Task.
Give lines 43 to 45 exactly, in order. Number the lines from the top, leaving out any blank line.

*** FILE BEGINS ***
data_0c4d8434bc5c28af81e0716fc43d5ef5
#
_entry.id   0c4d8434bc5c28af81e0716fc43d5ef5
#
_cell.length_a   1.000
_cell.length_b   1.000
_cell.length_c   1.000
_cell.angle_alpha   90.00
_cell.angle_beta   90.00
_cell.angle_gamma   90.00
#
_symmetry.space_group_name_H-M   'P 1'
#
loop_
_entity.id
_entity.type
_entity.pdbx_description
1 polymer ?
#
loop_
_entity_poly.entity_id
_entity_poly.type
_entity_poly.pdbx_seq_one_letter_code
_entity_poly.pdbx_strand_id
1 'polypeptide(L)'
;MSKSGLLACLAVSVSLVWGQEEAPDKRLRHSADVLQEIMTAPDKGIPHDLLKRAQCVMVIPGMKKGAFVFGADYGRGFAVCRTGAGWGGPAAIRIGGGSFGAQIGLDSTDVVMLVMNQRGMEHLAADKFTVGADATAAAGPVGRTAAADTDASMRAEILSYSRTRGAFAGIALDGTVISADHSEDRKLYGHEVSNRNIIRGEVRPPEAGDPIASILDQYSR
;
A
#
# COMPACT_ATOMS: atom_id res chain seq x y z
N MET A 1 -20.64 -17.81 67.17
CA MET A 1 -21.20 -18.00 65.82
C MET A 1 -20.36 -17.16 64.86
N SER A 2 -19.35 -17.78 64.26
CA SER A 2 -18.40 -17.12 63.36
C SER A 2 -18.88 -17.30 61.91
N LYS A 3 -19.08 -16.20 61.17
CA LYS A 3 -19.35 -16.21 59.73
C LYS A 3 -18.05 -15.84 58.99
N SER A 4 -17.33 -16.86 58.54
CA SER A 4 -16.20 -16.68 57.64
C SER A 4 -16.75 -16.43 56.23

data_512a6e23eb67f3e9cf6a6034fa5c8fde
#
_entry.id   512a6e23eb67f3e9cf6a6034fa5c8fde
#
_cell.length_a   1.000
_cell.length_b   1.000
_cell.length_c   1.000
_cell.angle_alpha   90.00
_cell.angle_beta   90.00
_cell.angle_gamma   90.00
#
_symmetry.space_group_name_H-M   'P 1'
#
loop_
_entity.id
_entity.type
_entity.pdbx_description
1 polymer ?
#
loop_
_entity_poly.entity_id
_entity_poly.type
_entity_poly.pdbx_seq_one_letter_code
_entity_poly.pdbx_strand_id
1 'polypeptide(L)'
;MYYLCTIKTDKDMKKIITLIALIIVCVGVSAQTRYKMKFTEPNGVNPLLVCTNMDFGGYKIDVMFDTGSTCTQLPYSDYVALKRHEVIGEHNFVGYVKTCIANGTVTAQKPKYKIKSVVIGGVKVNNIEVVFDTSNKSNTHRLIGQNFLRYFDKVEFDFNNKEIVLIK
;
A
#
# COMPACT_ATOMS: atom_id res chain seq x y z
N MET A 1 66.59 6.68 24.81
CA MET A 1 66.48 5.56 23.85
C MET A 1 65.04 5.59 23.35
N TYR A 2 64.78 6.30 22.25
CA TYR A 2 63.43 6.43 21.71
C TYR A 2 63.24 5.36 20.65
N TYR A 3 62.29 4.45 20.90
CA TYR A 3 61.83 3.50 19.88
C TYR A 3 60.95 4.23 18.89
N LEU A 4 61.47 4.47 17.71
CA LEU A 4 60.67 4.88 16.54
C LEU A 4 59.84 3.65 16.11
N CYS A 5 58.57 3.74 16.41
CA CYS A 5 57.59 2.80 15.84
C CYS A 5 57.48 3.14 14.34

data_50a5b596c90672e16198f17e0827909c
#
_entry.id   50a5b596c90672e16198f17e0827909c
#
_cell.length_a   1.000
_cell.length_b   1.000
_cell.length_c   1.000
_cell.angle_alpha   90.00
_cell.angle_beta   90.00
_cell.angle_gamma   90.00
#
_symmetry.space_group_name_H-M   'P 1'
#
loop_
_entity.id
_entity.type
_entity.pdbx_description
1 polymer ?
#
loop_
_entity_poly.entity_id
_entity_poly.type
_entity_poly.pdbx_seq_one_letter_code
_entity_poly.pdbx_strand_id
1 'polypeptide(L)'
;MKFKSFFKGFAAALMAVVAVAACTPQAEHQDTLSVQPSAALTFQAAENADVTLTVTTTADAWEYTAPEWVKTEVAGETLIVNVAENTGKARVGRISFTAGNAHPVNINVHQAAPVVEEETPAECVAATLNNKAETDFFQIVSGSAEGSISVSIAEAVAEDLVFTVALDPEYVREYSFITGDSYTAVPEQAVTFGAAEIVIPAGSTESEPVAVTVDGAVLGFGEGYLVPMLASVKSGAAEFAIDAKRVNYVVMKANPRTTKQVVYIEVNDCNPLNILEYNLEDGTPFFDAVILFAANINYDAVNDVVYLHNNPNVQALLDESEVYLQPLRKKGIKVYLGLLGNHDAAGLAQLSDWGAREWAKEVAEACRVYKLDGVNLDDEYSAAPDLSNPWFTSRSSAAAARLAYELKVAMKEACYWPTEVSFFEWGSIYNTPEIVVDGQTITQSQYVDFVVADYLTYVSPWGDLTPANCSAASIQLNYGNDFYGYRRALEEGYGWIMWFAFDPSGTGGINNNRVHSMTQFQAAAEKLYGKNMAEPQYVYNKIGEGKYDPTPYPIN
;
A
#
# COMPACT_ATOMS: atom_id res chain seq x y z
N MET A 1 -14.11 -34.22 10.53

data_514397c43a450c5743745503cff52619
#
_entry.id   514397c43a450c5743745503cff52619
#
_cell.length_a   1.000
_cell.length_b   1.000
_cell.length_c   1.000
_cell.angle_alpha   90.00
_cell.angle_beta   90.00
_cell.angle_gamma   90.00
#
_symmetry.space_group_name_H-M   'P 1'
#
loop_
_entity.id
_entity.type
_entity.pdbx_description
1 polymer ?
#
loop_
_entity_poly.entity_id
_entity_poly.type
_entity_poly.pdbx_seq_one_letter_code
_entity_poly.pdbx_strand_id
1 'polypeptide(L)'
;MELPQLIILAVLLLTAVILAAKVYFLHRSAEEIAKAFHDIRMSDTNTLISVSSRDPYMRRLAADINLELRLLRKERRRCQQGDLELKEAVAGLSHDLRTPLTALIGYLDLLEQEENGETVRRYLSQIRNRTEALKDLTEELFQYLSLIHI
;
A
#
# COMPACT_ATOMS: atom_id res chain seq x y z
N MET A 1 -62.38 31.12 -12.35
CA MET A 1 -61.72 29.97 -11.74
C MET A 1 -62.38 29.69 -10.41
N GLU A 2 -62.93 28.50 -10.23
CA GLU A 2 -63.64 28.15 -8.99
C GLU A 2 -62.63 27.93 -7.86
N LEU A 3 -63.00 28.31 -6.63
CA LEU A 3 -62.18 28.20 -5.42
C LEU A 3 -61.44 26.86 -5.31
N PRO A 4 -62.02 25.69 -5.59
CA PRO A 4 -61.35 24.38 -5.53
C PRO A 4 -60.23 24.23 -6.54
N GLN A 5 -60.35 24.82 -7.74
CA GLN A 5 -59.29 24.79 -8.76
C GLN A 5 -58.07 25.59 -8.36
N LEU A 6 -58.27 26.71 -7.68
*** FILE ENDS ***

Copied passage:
data_512a6e23eb67f3e9cf6a6034fa5c8fde
#
_entry.id   512a6e23eb67f3e9cf6a6034fa5c8fde